Background Prior to approval in the European Union, a systematic benefit-risk assessment was required to compare buprenorphine implant to sublingual buprenorphine as part of the license application to the European Medicines Agency.
Objective The Benefit-Risk Action Team framework was used to describe the overall benefit-risk of buprenorphine implant in comparison to sublingual buprenorphine.
Study selection/methods A value tree of key benefits and risks related to the implant formulation of buprenorphine was constructed. Risk differences (RD) or reporting ORs (ROR) and corresponding 95% CIs were calculated for each outcome, along with the number needed to treat and number needed to harm. Swing weighting was assigned to outcomes and the weighted net clinical benefit (wNCB) was calculated.
Findings Key benefits assessed: reduced risk of illicit opioid use (RD=0.09, 95% CI 0.01 to 0.17), reduced risk of misuse and diversion (ROR=0.13, 95% CI 0.02 to 0.94), improved compliance and convenience (RD=0.20) and quality of life measures (RD=0.03). Key risks assessed: clinically significant implant breakage (RD=0.01, 95% CI 0.00 to 0.01), migration/missing implant (RD=0.01, 95% CI 0.00 to 0.02), infection at insertion/removal site (RD=0.08, 95% CI 0.03 to 0.12) and implant-related allergic reaction (RD=0.07, 95% CI 0.03 to 0.11). The wNCB for buprenorphine implant was 4.96, which suggests a favourable benefit-risk profile.
Conclusions The benefit-risk profile of buprenorphine implant is considered favourable in comparison to sublingual buprenorphine, based on this semiquantitative analysis using available data. Further data from real-world use on benefits and risks should be used for ongoing monitoring of the benefit-risk profile of buprenorphine implants in the postmarketing setting.
- substance misuse
- public health
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What is already known about this subject?
Treatment of opioid dependence is vital to prevent adverse consequences.
The sublingual formulation of buprenorphine has been used in the treatment of opioid dependence for many years.
What are the new findings?
The benefit-risk profile of buprenorphine implant is considered favourable in comparison to sublingual buprenorphine.
The key benefits of improved compliance and convenience, reduced illicit opioid use and quality of life measures outweigh the key risks related specifically to the implant formulation.
How might it impact on clinical practice in the foreseeable future?
Physicians can make an informed decision on prescribing of the buprenorphine implant based on the benefit-risk profile.
Opioid dependence is an important public health issue that, where left untreated, can result in debilitating health, social and economic consequences.1 2 While the opioid epidemic in the USA is well documented,3 4 Europe also has an estimated 1.3 million high-risk opioid users.5 Treatment is vital to prevent adverse consequences and the standard approach is opioid substitution therapy with psychological and behavioural assistance.5 6
Buprenorphine is an opioid partial agonist/antagonist which binds to the μ (mu) and κ (kappa) receptors of the brain. Its affinity to reversibly bind to the μ receptors is the reason for its use in treatment of opioid dependence. In the European Union (EU), buprenorphine is available in several different formulations: sublingual tablets, subcutaneous injection and subcutaneous implant.7–9 The sublingual tablet formulation of buprenorphine has been available in the EU since the ‘90s, while the subcutaneous injection and subcutaneous implant formulations are new to the market. The sublingual tablets are administered under the supervision of a healthcare professional every 1–2 days, while the subcutaneous injection can be administered weekly or monthly.7 8 Buprenorphine subcutaneous implant is intended to provide continuous delivery of buprenorphine for 6 months and up to 1 year. After insertion of the implant, steady-state plasma buprenorphine concentration is usually achieved by week 4.9 Three double-blind phase III clinical trials were conducted to investigate the safety and efficacy of buprenorphine implant, including 309 patients aged 21−63 years with up to 6 months of follow-up.9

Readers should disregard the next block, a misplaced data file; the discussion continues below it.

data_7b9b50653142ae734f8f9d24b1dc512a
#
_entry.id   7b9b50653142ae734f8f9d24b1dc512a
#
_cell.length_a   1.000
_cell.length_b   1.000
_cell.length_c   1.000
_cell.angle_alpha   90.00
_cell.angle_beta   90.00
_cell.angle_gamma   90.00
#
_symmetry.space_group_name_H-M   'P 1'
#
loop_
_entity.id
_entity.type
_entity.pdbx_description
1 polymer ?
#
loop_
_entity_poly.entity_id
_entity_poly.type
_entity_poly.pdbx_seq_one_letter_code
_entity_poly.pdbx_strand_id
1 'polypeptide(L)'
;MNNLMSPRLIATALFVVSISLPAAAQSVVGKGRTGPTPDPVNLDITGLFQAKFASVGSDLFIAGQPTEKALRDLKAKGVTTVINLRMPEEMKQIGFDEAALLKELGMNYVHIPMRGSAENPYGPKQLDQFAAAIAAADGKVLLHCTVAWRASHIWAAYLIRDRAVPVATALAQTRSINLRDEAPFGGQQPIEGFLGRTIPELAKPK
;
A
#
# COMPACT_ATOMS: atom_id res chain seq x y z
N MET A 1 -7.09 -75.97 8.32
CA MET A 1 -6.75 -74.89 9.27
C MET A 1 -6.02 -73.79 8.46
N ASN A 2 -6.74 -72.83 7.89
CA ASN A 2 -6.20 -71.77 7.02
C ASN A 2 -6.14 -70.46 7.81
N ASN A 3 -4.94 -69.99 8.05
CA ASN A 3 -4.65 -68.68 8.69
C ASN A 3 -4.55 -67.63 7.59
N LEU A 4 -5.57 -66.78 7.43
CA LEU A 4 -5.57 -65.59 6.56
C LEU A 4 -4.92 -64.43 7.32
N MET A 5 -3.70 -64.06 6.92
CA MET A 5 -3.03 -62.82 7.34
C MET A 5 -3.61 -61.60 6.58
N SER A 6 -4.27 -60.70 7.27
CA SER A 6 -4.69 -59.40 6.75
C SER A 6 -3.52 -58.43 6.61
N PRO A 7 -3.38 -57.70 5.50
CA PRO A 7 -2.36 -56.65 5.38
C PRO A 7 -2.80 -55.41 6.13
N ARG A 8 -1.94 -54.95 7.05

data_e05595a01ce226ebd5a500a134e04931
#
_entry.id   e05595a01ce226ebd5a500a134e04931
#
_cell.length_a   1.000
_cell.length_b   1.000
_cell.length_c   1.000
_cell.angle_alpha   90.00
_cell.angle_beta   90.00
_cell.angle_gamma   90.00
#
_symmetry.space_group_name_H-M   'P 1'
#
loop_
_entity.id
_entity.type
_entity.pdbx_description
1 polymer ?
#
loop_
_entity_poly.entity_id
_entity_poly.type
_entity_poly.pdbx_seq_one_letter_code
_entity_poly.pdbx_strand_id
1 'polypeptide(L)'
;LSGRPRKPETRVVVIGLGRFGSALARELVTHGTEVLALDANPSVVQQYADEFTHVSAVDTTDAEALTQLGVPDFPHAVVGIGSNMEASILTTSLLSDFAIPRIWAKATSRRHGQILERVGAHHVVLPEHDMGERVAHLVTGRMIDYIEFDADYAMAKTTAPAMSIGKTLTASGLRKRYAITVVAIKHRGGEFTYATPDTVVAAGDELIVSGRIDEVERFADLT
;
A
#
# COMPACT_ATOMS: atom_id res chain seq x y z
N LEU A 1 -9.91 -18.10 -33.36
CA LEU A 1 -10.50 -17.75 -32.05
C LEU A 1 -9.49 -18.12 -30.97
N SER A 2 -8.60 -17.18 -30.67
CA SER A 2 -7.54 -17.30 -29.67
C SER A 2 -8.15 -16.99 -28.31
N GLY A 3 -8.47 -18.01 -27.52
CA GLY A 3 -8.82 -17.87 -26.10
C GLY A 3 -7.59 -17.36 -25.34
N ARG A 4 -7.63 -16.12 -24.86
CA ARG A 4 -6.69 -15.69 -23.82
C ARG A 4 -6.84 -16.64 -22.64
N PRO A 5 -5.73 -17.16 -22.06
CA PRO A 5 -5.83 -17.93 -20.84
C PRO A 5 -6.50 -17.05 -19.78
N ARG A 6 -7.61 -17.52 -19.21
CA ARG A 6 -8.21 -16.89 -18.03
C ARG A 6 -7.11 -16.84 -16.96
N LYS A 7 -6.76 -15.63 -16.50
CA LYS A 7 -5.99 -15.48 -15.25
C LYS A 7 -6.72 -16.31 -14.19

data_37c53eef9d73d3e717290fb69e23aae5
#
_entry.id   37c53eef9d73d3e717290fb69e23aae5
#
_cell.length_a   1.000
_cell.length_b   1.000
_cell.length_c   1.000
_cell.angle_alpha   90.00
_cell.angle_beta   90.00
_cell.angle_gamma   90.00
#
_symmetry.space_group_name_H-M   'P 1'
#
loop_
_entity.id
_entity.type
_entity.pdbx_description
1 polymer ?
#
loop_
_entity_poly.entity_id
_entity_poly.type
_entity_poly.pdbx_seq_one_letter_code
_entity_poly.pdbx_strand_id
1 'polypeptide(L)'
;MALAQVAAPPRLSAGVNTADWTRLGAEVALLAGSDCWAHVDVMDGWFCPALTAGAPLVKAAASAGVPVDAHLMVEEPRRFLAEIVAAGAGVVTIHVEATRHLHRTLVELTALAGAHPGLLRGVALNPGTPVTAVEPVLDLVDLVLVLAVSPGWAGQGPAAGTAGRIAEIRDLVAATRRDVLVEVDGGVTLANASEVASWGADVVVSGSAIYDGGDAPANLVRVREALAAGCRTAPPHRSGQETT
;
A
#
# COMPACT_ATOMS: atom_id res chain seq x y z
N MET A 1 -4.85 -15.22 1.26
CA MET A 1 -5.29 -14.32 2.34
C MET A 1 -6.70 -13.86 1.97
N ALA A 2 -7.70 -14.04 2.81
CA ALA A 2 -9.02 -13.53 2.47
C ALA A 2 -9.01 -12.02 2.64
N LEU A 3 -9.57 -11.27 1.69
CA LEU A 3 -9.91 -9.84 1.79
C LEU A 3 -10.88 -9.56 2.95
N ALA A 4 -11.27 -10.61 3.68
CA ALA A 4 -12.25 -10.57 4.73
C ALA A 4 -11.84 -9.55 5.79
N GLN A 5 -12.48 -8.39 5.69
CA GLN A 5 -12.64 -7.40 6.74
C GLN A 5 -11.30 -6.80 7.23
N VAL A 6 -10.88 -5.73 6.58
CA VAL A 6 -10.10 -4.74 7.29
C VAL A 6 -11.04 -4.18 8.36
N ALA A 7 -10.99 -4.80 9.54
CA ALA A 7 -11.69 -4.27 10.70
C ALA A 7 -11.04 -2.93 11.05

Buprenorphine implant is indicated for substitution treatment for opioid drug dependence in clinically stable adult patients who require no more than 8 mg/day of sublingual buprenorphine, within a framework of medical, social and psychological treatment.9 It was initially approved by the Food and Drug Administration (FDA) in 2016 (under the brand name Probuphine) and subsequently by the European Medicines Agency (EMA) in 2019 (under the brand name Sixmo).10 11 Prior to approval in the EU, a systematic benefit-risk assessment was required to compare buprenorphine implant to sublingual buprenorphine as part of the license application to the EMA. Consequently, this benefit-risk assessment was undertaken at the request of the marketing authorisation holder (MAH).
A systematic benefit-risk assessment is a useful tool to strengthen the ongoing monitoring of a medication’s benefit-risk balance, while the use of a semiquantitative method standardises and supports the decision and communication of a benefit-risk assessment to regulatory authorities such as the EMA.12 We chose the Benefit-Risk Action Team (BRAT) framework for use in this assessment because it allows flexibility in choice of quantitative assessment, following the structured format of the qualitative framework. It was also specifically designed to assist communication with regulatory authorities. The framework design ensures that the decision-making process is transparent, while the quantitative component allows for any assumptions to be explored further by sensitivity analysis.13